He also alleged former England batter Alex Hales was involved.
He said: "Gary and Alex Hales got really close to each other when they played for England together. I wasn't present in that dressing room, but what I understand (is) that Alex went on to name his dog 'Kevin' because it was black. It's disgusting how much of a joke it was."
Former England captain Michael Vaughan is named in the independent report into Rafiq's claims, but has strenuously denied allegations he told four Asian team-mates: "(There's) too many of your lot, we need to do something about it."
Rafiq, Adil Rashid and Rana Naved-ul-Hasan all say they remember those words, while the fourth player Ajmal Shahzad has said he cannot recall any racism at the club.
Asked about Vaughan, Rafiq said: "Michael might not remember it... three of us, Adil, myself and Rana remember it."
He also said he found it "hurtful" that England captain Joe Root said he had never witnessed anything of a racist nature at Yorkshire.
"Rooty is a good man. He never engaged in racist language," Rafiq said.
But he said Root had been "involved in a lot of socialising where I was called P***".
"It shows how normal it was that even a good man like him doesn't see it for what it was," he said.
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Red wine 'poured down throat'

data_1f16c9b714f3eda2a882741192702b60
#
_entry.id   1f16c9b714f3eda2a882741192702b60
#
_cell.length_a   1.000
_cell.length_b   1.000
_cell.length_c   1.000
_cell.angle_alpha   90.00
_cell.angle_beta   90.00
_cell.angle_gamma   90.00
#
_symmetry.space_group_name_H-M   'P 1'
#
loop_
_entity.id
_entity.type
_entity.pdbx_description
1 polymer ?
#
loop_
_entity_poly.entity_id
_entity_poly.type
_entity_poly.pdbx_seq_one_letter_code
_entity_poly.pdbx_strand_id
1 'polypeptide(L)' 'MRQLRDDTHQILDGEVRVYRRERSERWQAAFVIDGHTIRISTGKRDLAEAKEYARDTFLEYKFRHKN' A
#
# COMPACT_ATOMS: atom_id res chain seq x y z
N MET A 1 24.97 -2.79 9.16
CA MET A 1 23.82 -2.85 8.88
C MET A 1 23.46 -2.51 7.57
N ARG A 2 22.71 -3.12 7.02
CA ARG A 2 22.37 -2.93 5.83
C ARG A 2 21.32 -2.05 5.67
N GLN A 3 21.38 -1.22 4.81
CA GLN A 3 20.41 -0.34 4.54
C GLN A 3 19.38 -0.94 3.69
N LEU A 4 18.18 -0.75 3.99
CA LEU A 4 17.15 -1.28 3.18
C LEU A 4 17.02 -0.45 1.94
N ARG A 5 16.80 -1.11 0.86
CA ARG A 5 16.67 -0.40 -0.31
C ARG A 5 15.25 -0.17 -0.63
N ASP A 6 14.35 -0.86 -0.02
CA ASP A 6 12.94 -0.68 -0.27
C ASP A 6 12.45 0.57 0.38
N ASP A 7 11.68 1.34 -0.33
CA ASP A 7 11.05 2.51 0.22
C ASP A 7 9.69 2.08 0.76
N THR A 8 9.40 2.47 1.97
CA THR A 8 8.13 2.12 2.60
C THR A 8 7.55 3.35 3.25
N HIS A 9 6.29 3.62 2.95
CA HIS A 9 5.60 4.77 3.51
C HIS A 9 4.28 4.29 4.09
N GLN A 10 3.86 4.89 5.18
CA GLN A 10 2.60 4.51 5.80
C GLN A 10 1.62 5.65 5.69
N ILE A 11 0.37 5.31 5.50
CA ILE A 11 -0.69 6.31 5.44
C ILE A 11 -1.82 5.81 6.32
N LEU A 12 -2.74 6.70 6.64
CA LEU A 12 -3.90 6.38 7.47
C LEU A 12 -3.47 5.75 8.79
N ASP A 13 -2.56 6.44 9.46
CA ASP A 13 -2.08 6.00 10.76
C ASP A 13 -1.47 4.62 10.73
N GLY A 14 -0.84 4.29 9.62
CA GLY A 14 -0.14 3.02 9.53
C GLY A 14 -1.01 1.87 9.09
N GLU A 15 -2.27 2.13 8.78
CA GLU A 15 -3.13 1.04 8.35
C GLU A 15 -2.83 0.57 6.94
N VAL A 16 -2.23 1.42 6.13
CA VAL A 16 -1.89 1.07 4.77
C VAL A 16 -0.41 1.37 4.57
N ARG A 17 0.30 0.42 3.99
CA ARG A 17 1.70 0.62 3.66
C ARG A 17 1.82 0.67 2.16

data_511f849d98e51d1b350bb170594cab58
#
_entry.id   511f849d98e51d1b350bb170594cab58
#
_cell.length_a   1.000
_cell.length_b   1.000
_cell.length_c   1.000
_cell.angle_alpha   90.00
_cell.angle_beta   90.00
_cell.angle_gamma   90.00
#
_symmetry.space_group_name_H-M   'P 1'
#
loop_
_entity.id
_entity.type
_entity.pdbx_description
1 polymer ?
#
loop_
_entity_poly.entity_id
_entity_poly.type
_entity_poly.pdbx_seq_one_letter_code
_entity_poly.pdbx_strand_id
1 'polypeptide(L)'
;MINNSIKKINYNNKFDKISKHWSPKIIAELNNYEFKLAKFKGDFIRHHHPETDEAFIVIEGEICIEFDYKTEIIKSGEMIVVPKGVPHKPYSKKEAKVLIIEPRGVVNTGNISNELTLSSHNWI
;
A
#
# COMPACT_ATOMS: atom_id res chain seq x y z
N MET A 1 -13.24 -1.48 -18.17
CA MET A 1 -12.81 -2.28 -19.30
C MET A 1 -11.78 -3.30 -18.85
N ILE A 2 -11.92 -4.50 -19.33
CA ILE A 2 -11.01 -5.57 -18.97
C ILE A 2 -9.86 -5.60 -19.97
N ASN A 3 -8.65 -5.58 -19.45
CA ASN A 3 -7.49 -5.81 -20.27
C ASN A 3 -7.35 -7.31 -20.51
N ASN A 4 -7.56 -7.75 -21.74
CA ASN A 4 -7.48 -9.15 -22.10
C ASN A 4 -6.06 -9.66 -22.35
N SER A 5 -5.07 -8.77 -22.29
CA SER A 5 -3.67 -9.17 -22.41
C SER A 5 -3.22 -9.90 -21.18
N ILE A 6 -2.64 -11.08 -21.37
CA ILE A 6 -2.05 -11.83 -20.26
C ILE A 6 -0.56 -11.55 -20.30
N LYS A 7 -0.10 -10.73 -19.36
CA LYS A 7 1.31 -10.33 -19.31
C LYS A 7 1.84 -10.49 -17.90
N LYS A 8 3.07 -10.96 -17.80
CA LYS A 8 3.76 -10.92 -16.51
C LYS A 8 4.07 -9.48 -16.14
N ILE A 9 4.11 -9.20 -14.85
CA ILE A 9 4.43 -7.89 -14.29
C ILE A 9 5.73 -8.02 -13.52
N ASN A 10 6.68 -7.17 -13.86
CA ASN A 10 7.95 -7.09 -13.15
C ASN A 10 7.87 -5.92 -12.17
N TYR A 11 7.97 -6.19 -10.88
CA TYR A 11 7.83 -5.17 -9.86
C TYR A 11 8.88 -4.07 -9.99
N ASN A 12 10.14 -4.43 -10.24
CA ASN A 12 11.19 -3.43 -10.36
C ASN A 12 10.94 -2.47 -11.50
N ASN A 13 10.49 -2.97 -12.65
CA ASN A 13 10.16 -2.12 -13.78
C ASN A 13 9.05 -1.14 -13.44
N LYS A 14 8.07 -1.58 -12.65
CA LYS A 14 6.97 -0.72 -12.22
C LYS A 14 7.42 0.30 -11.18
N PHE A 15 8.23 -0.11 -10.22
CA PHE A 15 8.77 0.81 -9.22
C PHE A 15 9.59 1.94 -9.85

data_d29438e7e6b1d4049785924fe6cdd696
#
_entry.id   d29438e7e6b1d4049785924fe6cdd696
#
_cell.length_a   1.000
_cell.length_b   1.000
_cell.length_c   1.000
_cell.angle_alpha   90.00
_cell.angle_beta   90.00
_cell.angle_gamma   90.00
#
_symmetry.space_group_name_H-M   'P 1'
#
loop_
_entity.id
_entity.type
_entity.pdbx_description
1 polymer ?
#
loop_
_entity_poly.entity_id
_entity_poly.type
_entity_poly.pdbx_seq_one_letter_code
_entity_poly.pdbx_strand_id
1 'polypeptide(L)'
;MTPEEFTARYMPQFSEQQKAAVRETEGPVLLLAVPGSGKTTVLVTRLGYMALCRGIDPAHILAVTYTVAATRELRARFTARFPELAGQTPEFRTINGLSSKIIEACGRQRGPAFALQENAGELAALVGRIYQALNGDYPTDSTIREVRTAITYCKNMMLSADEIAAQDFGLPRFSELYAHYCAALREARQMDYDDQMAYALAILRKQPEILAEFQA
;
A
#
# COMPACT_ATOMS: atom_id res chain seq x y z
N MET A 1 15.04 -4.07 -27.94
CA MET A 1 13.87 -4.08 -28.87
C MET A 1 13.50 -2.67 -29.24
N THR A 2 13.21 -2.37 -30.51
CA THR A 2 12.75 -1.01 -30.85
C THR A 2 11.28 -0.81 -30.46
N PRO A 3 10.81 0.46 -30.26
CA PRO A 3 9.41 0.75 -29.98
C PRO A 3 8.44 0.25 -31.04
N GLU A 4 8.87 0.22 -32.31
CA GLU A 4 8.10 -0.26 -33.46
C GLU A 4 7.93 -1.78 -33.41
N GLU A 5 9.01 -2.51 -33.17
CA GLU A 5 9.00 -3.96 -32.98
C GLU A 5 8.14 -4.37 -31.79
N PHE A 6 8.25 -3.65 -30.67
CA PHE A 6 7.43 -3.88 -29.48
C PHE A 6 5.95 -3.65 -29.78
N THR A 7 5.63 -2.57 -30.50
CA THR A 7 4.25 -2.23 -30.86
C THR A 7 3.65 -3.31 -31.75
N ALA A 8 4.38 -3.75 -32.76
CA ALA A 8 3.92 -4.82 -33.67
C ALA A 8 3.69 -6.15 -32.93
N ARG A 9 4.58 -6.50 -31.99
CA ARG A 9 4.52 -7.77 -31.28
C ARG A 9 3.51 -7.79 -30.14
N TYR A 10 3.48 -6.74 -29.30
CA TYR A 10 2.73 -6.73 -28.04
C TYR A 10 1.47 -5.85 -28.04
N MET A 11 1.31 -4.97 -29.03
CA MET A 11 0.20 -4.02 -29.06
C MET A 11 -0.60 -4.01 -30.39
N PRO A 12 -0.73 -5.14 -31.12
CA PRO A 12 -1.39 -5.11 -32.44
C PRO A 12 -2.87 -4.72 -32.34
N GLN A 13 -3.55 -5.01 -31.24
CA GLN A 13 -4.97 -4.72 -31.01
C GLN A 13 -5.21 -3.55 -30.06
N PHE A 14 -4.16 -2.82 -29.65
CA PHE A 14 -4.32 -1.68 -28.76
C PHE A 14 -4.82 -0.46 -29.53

Rafiq, who is a Muslim, also described his harrowing first experience of alcohol at the age of 15.
"I got pinned down at my local cricket club and had red wine poured down my throat, literally down my throat," he said.
"The player played for Yorkshire and Hampshire. I (then) didn't touch alcohol until about 2012 and around that time I felt I had to do that to fit in."
He later added he had been in a car at the time and there had been one other witness to the incident.
"No one did anything," he said.
Asked if anyone had stood up for him at the time bullying and racist abuse was taking place, Rafiq replied: "Nobody. That's the institution.
"You had people who were openly racist and you had the bystanders. A lot of people watched it happen and no one felt like it was important or because it was such a norm that no one felt strong enough to actually stand up."
Problem replicated 'up and down the country'